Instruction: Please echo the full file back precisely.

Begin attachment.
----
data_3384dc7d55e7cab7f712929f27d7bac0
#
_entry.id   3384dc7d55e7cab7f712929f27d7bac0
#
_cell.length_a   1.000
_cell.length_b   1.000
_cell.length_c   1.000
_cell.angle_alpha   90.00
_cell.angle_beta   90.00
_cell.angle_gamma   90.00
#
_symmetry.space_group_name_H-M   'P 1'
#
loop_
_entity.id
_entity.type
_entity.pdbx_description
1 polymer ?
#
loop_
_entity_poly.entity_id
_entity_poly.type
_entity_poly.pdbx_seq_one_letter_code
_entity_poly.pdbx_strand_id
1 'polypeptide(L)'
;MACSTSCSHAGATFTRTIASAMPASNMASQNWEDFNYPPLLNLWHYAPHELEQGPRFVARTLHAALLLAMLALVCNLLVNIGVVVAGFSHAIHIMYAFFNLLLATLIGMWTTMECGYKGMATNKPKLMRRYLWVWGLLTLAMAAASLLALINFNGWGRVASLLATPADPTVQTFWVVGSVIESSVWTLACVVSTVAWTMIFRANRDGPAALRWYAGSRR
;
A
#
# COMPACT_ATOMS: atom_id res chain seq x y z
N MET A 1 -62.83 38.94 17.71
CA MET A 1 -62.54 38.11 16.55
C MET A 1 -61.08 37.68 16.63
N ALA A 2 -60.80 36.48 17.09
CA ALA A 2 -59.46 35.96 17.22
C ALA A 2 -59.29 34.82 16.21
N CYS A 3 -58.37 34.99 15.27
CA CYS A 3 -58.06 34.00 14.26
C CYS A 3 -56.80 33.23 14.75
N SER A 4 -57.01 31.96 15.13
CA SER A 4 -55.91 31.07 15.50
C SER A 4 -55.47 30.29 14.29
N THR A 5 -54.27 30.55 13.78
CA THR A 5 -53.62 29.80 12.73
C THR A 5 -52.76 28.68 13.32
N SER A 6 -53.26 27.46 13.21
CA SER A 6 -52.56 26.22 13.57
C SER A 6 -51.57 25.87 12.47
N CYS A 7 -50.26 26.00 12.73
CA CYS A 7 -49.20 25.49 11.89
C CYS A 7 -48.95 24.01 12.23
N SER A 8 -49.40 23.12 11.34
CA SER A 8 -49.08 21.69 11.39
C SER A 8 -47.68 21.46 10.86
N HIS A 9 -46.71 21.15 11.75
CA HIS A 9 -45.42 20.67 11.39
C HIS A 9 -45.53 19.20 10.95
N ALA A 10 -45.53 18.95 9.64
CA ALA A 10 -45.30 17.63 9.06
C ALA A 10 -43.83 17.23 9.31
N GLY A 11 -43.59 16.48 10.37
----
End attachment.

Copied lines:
data_3384dc7d55e7cab7f712929f27d7bac0
#
_entry.id   3384dc7d55e7cab7f712929f27d7bac0
#
_cell.length_a   1.000
_cell.length_b   1.000
_cell.length_c   1.000
_cell.angle_alpha   90.00
_cell.angle_beta   90.00
_cell.angle_gamma   90.00
#
_symmetry.space_group_name_H-M   'P 1'
#
loop_
_entity.id
_entity.type
_entity.pdbx_description
1 polymer ?
#
loop_
_entity_poly.entity_id
_entity_poly.type
_entity_poly.pdbx_seq_one_letter_code
_entity_poly.pdbx_strand_id
1 'polypeptide(L)'
;MACSTSCSHAGATFTRTIASAMPASNMASQNWEDFNYPPLLNLWHYAPHELEQGPRFVARTLHAALLLAMLALVCNLLVNIGVVVAGFSHAIHIMYAFFNLLLATLIGMWTTMECGYKGMATNKPKLMRRYLWVWGLLTLAMAAASLLALINFNGWGRVASLLATPADPTVQTFWVVGSVIESSVWTLACVVSTVAWTMIFRANRDGPAALRWYAGSRR
;
A
#
# COMPACT_ATOMS: atom_id res chain seq x y z
N MET A 1 -62.83 38.94 17.71
CA MET A 1 -62.54 38.11 16.55
C MET A 1 -61.08 37.68 16.63
N ALA A 2 -60.80 36.48 17.09
CA ALA A 2 -59.46 35.96 17.22
C ALA A 2 -59.29 34.82 16.21
N CYS A 3 -58.37 34.99 15.27
CA CYS A 3 -58.06 34.00 14.26
C CYS A 3 -56.80 33.23 14.75
N SER A 4 -57.01 31.96 15.13
CA SER A 4 -55.91 31.07 15.50
C SER A 4 -55.47 30.29 14.29
N THR A 5 -54.27 30.55 13.78
CA THR A 5 -53.62 29.80 12.73
C THR A 5 -52.76 28.68 13.32
N SER A 6 -53.26 27.46 13.21
CA SER A 6 -52.56 26.22 13.57
C SER A 6 -51.57 25.87 12.47
N CYS A 7 -50.26 26.00 12.73
CA CYS A 7 -49.20 25.49 11.89
C CYS A 7 -48.95 24.01 12.23
N SER A 8 -49.40 23.12 11.34
CA SER A 8 -49.08 21.69 11.39
C SER A 8 -47.68 21.46 10.86
N HIS A 9 -46.71 21.15 11.75
CA HIS A 9 -45.42 20.67 11.39
C HIS A 9 -45.53 19.20 10.95
N ALA A 10 -45.53 18.95 9.64
CA ALA A 10 -45.30 17.63 9.06
C ALA A 10 -43.83 17.23 9.31
N GLY A 11 -43.59 16.48 10.37